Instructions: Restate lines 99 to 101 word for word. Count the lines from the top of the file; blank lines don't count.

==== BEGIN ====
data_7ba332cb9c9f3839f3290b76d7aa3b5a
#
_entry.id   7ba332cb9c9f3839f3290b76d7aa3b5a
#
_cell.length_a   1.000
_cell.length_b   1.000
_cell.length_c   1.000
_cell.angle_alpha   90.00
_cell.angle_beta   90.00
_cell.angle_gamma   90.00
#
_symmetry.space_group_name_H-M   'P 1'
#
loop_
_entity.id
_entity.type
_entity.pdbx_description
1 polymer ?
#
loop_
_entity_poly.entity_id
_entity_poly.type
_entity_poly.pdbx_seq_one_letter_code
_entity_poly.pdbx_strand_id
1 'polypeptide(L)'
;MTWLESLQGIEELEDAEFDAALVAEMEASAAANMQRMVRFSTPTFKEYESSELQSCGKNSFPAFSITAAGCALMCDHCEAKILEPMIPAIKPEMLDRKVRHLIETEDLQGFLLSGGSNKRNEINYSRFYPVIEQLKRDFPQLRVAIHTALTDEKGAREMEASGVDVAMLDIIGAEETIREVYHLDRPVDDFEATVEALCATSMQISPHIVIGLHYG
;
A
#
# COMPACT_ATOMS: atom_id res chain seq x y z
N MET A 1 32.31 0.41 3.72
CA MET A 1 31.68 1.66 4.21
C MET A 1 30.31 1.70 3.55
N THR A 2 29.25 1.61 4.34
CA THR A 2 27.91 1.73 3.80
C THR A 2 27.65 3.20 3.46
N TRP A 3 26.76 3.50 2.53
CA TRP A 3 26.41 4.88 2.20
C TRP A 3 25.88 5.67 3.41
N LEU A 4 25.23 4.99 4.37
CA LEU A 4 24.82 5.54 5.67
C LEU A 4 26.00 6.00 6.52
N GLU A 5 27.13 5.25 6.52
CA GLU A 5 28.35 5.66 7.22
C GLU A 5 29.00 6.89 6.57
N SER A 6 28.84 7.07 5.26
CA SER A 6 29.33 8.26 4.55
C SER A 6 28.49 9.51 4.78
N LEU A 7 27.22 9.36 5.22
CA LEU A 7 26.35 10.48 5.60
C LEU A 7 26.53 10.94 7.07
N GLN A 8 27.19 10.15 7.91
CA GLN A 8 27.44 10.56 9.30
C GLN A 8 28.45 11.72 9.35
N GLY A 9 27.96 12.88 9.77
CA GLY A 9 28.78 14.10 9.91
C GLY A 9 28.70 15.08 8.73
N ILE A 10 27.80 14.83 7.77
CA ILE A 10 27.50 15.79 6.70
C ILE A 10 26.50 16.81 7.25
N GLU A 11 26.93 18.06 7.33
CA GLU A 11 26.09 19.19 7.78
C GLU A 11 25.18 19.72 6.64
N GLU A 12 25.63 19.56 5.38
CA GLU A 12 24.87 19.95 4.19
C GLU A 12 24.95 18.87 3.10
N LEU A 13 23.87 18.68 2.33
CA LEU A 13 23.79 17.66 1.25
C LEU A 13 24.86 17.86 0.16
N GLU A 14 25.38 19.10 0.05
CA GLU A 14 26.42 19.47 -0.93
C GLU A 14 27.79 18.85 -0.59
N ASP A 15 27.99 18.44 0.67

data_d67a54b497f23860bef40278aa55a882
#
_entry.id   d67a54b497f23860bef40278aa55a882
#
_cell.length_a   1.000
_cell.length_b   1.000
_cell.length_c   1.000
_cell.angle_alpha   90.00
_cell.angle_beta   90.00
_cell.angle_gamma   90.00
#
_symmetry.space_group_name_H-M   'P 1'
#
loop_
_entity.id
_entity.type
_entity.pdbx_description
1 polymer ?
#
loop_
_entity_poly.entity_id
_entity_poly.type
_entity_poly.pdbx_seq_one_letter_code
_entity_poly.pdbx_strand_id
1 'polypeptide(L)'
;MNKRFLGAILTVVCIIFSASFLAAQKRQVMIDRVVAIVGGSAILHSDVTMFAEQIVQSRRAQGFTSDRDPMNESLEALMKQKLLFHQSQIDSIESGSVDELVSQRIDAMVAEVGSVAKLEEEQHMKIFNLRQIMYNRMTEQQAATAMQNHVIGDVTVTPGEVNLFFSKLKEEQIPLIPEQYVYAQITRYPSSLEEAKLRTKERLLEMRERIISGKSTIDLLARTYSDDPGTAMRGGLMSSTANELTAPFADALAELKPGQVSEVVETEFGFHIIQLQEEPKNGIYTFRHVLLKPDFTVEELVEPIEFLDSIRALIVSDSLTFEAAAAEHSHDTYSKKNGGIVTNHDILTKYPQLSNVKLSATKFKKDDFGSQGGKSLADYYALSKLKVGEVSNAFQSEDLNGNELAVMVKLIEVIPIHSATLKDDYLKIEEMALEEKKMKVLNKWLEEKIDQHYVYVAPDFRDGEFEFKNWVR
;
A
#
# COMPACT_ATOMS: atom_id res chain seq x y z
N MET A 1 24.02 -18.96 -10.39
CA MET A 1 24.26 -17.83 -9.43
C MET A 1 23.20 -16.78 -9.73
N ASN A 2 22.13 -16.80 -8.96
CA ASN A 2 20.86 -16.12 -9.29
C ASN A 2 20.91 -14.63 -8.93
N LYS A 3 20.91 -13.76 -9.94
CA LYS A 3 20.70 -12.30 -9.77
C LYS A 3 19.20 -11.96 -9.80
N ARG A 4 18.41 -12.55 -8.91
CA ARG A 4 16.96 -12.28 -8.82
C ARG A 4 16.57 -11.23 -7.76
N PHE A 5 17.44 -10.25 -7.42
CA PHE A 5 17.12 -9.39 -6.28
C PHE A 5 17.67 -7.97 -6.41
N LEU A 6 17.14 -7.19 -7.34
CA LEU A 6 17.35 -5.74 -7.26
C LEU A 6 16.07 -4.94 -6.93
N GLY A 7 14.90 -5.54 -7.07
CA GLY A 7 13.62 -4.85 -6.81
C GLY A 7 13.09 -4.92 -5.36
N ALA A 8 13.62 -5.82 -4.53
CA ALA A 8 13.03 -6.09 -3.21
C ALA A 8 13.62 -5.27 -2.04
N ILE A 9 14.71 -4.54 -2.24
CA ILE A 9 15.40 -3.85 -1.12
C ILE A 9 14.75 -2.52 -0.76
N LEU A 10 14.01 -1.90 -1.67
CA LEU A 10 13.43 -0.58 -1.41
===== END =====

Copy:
;MNKRFLGAILTVVCIIFSASFLAAQKRQVMIDRVVAIVGGSAILHSDVTMFAEQIVQSRRAQGFTSDRDPMNESLEALMKQKLLFHQSQIDSIESGSVDELVSQRIDAMVAEVGSVAKLEEEQHMKIFNLRQIMYNRMTEQQAATAMQNHVIGDVTVTPGEVNLFFSKLKEEQIPLIPEQYVYAQITRYPSSLEEAKLRTKERLLEMRERIISGKSTIDLLARTYSDDPGTAMRGGLMSSTANELTAPFADALAELKPGQVSEVVETEFGFHIIQLQEEPKNGIYTFRHVLLKPDFTVEELVEPIEFLDSIRALIVSDSLTFEAAAAEHSHDTYSKKNGGIVTNHDILTKYPQLSNVKLSATKFKKDDFGSQGGKSLADYYALSKLKVGEVSNAFQSEDLNGNELAVMVKLIEVIPIHSATLKDDYLKIEEMALEEKKMKVLNKWLEEKIDQHYVYVAPDFRDGEFEFKNWVR
;
A